Ethiopia has declared a six-month state of emergency following the resignation of Prime Minister Hailemariam Desalegn on 15 February. The resignation came in an attempt to quell protests and unrest in the nation.
The main cause of concern is that one of the country's minority groups, Tigray, has the ruling political power in Ethiopia and planned to expand the capital Addis Ababa to Oromia, the minority group Oromo's territory. This would give Tigray greater control over Oromia. The plans were abandoned but the tension remained. The Amhara group has also taken part in the protests against the Tigray government's control. However, they have more power than the Oromo people in politics, as Amharic is the language used in official statements.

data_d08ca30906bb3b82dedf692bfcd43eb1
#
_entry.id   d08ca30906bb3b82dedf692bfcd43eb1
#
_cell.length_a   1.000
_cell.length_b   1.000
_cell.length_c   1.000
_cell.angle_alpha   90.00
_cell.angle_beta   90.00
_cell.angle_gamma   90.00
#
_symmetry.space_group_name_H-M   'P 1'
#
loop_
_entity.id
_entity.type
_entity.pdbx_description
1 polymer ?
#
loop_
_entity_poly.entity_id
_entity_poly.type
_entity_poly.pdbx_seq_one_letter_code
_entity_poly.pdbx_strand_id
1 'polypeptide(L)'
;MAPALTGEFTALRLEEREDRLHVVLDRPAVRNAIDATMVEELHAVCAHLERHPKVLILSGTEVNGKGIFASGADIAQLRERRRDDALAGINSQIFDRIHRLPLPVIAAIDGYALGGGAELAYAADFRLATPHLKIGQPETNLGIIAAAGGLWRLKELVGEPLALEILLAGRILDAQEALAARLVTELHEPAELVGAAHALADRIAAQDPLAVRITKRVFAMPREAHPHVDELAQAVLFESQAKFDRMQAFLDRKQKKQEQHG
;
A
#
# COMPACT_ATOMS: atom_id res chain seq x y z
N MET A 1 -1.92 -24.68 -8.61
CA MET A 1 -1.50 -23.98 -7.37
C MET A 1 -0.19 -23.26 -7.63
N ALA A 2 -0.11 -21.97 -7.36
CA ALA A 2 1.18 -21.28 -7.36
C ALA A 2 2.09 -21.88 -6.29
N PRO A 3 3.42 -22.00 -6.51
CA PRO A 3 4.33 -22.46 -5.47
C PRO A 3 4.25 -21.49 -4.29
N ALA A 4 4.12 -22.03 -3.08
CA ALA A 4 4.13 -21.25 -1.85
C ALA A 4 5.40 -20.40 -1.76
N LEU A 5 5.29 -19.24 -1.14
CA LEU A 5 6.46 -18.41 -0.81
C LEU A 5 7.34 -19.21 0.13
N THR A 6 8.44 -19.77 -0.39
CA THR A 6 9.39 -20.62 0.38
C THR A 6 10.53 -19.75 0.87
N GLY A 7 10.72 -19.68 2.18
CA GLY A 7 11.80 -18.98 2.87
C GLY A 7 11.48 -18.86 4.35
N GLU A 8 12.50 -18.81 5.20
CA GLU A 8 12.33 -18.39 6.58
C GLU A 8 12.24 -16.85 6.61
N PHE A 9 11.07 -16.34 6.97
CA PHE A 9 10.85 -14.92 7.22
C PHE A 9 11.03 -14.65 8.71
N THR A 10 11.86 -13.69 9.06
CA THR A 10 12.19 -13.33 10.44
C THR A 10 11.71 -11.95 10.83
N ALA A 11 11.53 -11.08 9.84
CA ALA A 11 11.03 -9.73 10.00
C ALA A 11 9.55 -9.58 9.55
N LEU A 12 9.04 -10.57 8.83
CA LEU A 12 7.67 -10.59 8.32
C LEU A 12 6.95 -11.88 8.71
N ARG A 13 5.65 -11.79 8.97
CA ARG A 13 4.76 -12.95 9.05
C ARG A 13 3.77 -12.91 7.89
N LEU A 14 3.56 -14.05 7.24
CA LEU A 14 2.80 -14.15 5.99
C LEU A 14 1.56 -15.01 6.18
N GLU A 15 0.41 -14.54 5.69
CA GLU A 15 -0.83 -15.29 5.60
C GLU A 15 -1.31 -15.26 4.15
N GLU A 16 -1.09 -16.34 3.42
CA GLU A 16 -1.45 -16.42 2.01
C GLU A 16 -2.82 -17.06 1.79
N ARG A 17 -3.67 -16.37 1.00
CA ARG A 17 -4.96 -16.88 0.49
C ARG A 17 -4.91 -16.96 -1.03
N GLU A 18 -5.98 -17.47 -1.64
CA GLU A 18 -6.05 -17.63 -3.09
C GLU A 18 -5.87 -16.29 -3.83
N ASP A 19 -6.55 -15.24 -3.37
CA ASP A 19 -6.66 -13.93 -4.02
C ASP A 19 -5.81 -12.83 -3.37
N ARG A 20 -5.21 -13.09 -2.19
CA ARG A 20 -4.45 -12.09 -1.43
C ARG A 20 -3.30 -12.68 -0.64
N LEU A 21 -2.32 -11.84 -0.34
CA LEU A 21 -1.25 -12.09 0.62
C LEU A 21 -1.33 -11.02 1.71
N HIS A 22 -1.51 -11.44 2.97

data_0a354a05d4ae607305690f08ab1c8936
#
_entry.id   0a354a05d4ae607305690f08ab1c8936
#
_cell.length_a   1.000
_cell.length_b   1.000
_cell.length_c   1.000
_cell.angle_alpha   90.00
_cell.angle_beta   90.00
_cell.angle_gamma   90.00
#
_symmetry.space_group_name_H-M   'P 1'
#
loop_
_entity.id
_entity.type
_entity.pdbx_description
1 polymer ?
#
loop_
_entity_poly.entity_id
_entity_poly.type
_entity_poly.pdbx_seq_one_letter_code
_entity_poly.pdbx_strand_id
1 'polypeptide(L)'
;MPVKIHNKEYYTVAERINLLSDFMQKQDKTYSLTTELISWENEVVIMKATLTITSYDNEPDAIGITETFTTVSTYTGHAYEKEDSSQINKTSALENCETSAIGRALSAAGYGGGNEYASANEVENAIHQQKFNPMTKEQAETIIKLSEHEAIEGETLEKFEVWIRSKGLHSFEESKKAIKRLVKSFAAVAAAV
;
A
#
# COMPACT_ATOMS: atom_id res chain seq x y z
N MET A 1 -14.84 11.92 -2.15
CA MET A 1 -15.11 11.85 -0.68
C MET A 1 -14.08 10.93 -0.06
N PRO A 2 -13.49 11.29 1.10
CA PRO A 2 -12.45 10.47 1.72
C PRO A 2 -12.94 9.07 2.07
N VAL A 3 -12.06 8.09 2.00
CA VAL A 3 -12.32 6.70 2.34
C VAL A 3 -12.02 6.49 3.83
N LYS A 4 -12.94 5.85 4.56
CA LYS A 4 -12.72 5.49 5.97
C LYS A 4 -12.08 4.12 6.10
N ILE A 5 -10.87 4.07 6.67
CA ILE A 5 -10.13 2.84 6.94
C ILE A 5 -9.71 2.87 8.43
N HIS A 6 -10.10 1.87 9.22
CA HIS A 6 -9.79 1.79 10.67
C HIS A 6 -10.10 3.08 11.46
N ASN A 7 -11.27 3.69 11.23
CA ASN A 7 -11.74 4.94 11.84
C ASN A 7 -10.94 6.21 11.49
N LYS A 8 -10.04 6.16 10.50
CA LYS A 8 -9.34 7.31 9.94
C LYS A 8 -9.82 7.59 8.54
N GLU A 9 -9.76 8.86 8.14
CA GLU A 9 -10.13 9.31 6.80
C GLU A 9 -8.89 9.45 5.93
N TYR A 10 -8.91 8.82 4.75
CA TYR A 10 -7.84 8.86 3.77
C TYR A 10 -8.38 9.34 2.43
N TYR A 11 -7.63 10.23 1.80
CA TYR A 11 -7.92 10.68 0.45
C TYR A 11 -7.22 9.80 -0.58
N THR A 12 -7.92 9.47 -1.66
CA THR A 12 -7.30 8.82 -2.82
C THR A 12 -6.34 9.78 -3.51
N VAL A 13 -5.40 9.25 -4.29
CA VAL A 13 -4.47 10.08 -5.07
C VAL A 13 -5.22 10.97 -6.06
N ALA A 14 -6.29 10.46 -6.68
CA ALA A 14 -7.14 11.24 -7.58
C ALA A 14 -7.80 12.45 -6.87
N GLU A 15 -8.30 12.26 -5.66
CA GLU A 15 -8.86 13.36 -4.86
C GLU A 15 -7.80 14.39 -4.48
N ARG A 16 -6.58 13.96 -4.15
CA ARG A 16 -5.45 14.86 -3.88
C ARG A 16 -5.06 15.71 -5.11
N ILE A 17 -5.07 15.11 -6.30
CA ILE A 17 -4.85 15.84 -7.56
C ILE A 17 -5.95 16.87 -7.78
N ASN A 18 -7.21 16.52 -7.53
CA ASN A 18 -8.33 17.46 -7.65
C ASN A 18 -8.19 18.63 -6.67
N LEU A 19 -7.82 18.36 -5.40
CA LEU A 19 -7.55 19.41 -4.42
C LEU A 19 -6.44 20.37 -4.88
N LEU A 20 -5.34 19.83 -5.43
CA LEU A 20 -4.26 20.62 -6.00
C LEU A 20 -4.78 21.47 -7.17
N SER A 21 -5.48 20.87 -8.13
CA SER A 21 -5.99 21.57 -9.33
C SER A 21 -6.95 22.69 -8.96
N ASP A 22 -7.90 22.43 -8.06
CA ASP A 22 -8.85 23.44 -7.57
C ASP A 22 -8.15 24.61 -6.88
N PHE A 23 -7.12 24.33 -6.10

Hailemariam Desalegn has been the Prime Minister and leader of the ruling EPRDF (Ethiopian People's Revolutionary Democratic Front) since 2012 following the death of former leader Meles Zenawi. Hailemariam stated in his resignation speech that he will remain as Prime Minister until a successor is elected. Ethiopia last announced a state of emergency in October 2016 lasted for ten months. It is not clear who Desalegn's successor will be, but the new prime minister will be tasked with calming the concerns and handling that a large part of the population thinks the political system needs to be completely reformed.